Skocpol: And that reflects the fact that the major axis of polarization now is, yes, Democrats versus Republicans, especially more right-wing Republicans, but it's also big cities and their near suburbs versus the exurbs and the smaller towns. And so almost all the big, more powerful Republican-led states like Florida and Texas have cities that want to go another way and whose realities are different, but they're not allowing that. That's one of the dividing lines between Trump Republicans and other Republicans – whether they actually do believe this devolution thing goes all the way down or if they don't see it that way.

Q. What factors impacted whether Americans trusted information about COVID-19 from different levels of government? And how did these factors influence the level of government individuals trusted?

Sydnor: We focused on how partisanship, ideology, and identity impacted Americans' trust in government, more specifically their trust in information from the government about COVID-19. We looked at identity with both the states – so, how much you think of yourself as like a Texan or a Californian or New Yorker – and identity with the nation – so, how strongly you associate strongly with an American identity. And what we see is that all four of these factors impact the extent to which people trust information from federal and state governments and the people within those governments, like the governor or the CDC.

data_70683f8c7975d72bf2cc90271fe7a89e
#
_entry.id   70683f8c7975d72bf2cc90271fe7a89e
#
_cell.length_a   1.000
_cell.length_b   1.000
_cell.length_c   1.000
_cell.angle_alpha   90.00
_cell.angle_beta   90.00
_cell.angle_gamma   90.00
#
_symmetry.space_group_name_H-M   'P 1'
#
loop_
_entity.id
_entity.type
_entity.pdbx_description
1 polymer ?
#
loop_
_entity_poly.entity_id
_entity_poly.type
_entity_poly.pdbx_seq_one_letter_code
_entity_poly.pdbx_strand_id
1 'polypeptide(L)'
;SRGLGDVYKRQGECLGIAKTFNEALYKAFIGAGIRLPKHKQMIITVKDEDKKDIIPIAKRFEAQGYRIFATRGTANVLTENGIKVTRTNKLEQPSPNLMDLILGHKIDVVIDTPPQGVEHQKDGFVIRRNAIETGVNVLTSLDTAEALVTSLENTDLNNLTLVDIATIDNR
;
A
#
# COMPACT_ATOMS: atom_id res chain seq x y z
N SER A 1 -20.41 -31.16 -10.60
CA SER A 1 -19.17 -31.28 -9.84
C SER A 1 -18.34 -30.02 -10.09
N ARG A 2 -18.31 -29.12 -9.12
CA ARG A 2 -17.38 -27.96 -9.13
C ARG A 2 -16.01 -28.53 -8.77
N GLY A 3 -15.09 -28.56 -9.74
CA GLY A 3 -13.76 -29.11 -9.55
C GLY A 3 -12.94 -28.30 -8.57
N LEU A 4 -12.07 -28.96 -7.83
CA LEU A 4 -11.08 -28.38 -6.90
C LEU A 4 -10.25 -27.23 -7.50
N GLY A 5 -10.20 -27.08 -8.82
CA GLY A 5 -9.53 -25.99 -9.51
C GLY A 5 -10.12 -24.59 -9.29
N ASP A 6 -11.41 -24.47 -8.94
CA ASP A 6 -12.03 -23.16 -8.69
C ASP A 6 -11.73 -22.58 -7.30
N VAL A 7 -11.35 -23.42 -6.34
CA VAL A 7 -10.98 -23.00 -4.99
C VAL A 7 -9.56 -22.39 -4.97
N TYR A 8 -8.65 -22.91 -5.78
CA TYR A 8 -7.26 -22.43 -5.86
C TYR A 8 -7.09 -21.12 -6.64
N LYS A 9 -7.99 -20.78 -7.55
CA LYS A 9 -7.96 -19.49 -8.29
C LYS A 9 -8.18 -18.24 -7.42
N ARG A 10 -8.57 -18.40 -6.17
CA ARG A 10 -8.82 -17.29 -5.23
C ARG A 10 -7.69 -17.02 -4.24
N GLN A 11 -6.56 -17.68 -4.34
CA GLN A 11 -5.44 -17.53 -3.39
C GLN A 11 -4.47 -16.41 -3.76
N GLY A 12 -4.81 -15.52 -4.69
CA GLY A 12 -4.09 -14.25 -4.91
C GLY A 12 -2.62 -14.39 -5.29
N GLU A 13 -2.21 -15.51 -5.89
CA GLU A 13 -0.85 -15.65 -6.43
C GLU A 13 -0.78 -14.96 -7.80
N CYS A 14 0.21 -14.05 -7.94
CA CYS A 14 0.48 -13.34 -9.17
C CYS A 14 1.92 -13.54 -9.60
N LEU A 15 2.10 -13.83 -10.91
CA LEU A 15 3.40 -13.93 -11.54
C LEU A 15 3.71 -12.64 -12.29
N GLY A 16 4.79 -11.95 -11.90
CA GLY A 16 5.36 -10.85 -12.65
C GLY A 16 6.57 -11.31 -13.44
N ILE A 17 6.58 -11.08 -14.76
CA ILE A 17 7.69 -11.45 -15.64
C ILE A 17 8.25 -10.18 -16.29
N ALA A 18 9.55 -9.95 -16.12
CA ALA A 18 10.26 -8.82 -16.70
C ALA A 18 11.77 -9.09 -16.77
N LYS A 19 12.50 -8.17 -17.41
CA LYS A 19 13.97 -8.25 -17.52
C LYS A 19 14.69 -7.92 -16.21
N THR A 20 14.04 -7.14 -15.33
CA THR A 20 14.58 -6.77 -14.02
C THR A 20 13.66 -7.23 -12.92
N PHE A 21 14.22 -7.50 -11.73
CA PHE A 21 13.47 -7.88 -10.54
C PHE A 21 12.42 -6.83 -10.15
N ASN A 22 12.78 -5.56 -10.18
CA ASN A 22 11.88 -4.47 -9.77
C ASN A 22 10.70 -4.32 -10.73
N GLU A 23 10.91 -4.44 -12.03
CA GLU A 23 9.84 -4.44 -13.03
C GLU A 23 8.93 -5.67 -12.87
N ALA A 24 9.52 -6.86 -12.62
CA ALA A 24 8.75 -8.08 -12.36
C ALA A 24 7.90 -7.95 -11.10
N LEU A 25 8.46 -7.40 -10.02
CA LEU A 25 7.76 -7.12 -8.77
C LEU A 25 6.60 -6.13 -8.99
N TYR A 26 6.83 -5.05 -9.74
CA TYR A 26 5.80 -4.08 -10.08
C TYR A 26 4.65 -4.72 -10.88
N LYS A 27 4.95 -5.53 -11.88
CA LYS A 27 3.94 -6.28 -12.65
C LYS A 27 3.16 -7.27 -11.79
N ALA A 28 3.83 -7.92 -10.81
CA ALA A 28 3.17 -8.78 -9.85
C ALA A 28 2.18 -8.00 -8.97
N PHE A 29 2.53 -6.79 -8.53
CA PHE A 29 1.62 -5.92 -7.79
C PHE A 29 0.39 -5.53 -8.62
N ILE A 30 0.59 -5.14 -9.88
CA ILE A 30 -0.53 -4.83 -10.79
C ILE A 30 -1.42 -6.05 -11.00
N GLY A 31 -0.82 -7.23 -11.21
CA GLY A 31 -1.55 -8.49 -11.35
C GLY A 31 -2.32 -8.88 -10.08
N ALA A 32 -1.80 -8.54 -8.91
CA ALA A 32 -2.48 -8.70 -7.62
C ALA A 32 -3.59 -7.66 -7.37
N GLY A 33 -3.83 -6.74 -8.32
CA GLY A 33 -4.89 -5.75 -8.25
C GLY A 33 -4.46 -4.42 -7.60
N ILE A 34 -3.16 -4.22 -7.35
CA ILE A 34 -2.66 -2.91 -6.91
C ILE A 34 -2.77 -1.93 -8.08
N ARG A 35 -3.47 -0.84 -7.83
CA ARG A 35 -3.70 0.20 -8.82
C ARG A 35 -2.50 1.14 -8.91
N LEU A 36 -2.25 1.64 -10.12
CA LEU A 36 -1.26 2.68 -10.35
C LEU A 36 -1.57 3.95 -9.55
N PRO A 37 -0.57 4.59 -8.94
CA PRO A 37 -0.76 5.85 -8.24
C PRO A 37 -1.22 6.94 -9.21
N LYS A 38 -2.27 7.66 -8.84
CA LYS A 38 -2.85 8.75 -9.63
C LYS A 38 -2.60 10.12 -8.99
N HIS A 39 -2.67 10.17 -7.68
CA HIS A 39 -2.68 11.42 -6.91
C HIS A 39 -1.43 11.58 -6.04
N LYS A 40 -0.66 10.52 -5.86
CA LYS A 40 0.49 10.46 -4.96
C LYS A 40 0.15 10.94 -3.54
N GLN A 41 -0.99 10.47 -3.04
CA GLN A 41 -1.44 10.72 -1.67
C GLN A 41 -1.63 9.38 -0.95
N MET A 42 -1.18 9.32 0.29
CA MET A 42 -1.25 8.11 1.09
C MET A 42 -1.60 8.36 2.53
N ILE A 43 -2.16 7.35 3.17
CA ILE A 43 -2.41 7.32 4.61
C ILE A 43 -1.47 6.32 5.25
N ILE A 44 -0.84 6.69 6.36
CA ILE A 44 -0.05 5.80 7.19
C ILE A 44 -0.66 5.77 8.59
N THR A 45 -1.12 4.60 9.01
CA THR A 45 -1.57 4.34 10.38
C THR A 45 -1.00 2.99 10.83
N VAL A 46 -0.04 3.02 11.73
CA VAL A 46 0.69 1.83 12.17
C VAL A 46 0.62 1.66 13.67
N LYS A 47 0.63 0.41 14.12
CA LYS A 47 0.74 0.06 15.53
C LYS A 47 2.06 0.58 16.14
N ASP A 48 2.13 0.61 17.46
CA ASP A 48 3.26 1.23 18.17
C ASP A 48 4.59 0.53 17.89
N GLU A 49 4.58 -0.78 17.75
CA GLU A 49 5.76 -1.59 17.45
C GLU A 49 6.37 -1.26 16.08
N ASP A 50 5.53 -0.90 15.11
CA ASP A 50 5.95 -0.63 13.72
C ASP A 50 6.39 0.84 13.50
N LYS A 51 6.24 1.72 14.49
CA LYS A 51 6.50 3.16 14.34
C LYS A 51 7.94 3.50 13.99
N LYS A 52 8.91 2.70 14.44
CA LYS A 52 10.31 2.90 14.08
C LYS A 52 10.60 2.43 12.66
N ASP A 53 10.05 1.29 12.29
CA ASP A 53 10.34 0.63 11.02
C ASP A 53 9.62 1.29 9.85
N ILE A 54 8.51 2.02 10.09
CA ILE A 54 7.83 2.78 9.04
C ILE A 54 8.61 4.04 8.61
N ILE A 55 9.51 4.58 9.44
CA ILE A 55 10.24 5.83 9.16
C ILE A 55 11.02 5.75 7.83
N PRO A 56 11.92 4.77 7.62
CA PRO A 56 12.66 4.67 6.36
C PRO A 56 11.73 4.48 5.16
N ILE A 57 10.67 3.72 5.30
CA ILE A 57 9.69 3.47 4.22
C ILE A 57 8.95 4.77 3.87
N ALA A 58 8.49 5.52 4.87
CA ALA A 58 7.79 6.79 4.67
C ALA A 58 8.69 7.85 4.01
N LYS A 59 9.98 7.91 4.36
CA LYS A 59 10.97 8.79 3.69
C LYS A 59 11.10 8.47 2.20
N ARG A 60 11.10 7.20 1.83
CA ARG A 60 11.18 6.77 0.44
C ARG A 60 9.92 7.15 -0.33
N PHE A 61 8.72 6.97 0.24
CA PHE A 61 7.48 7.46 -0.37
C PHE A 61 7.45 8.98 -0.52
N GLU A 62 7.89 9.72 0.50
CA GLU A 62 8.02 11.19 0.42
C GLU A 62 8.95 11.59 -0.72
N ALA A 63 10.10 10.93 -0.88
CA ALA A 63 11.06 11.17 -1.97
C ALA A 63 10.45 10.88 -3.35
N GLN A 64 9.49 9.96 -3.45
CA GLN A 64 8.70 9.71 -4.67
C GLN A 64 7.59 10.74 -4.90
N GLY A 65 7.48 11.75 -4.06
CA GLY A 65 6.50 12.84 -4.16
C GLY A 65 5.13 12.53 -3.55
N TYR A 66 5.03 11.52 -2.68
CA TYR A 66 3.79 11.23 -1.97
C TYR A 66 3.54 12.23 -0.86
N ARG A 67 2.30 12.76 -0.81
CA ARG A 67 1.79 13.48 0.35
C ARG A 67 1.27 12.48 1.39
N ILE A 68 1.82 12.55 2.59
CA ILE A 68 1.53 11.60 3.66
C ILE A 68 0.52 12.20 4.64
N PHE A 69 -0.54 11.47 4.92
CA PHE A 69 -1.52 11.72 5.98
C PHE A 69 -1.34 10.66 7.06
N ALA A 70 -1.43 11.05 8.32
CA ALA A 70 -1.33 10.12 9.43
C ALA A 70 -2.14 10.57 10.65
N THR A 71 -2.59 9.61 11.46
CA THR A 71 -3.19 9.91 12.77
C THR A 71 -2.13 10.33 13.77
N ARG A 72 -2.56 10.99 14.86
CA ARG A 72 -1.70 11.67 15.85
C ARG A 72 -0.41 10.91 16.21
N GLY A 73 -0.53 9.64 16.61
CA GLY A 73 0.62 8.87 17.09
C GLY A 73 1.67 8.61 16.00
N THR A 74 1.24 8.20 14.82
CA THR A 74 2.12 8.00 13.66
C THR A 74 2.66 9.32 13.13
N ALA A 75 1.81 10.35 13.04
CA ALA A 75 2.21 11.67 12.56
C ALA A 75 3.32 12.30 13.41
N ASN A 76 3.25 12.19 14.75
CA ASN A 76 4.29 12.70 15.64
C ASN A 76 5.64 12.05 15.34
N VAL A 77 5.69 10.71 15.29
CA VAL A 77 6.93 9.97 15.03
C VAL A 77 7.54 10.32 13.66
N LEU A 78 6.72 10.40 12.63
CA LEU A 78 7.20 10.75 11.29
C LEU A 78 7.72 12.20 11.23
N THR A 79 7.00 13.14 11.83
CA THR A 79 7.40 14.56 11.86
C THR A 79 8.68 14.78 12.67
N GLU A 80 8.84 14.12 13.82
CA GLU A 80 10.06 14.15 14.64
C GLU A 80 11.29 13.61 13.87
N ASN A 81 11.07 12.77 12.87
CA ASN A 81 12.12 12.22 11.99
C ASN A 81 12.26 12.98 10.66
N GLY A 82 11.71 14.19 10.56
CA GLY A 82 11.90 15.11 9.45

At the national level, we focused on trust in specific federal responders: President Trump, the CDC, and Anthony Fauci. And we examined the extent to which Americans trusted them to share pandemic-related information. Partisanship, perhaps not surprisingly, played a key role here, especially in explaining the trust in the president and the information he shared. Republicans were more likely to trust information coming from President Trump and Democrats were more trusting of information from the CDC or Fauci. You see the same split across ideologies. Again, conservatives trust information from the president more than liberals and liberals trust information from Fauci more.